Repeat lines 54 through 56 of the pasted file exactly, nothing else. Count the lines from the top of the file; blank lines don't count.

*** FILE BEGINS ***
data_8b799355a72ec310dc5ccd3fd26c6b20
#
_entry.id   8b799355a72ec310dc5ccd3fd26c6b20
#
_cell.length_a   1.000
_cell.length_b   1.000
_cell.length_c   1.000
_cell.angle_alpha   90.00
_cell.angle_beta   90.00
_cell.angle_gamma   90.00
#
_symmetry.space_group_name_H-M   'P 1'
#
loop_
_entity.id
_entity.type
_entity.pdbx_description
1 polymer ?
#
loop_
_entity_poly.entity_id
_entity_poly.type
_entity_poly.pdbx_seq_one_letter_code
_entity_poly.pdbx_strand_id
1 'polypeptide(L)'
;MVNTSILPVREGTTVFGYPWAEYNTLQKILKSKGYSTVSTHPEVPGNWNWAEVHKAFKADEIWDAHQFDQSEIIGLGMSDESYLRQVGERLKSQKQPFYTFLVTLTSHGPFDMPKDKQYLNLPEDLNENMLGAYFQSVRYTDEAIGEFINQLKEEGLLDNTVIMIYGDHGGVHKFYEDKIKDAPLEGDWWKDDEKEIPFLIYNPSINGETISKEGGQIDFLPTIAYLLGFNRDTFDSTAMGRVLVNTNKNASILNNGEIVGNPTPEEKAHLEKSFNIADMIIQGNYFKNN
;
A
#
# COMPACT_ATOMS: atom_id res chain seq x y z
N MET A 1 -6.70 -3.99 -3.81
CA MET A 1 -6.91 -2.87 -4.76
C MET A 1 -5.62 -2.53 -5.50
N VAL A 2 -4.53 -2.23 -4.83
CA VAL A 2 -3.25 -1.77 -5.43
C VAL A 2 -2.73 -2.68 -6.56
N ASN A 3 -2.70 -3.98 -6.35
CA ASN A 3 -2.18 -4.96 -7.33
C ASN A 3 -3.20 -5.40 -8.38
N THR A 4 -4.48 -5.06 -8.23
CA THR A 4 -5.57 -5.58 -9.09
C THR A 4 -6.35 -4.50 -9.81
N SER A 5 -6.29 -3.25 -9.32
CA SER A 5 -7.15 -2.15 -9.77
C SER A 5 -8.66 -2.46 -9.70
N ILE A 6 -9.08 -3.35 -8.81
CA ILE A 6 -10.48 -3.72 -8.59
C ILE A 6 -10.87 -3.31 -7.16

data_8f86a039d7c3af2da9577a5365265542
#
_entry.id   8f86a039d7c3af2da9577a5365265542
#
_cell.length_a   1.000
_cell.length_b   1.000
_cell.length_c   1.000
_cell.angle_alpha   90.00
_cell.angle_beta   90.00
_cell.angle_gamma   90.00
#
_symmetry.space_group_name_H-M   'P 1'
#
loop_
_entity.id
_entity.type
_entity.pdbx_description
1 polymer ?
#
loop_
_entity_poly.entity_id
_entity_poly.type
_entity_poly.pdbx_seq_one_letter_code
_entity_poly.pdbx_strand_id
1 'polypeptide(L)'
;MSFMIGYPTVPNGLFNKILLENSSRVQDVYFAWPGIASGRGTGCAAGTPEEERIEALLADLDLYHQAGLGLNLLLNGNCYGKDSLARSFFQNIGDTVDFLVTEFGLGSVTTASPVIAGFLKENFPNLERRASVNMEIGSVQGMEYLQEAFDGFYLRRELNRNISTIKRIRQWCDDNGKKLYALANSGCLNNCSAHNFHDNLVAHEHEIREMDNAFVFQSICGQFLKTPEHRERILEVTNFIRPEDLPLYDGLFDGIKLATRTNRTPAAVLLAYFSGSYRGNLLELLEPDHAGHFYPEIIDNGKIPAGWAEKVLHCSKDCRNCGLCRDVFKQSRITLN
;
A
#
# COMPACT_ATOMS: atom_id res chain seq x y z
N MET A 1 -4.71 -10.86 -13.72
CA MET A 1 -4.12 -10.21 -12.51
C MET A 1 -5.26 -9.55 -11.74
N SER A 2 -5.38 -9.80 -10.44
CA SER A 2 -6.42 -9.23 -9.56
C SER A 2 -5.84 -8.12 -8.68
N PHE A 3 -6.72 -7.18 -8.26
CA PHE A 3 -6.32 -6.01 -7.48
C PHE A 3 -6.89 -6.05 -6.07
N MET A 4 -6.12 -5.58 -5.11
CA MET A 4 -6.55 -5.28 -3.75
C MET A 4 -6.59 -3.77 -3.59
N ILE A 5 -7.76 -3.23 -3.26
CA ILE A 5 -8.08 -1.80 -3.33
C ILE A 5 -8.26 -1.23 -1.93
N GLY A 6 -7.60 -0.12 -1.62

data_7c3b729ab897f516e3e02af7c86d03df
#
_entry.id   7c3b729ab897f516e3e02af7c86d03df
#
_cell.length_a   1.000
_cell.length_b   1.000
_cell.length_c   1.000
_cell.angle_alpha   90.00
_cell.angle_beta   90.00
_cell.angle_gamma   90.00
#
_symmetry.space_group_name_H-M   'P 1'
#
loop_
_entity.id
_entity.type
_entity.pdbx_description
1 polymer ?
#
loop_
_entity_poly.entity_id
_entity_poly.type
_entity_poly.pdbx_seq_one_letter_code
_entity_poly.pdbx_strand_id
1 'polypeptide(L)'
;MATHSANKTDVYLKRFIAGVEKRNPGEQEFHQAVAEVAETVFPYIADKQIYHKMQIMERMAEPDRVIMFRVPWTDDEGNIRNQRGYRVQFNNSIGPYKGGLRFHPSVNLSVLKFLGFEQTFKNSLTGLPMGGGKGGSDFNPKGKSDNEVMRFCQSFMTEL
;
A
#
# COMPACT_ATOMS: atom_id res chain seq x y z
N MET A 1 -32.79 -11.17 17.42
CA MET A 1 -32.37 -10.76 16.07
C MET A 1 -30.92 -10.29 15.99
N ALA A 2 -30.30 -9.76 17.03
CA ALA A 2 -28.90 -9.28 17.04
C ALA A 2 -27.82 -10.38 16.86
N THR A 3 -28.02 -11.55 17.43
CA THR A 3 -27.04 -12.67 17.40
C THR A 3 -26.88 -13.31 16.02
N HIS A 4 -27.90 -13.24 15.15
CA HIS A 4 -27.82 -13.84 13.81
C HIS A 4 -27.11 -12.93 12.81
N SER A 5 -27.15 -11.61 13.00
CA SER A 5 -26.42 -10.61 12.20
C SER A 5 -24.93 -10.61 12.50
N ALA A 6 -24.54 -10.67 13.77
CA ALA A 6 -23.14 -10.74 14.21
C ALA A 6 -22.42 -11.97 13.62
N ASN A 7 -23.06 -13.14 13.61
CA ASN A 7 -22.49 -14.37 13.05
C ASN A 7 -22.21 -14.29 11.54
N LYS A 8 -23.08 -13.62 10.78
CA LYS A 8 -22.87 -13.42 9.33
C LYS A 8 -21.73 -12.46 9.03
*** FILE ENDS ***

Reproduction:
_cell.length_b   1.000
_cell.length_c   1.000
_cell.angle_alpha   90.00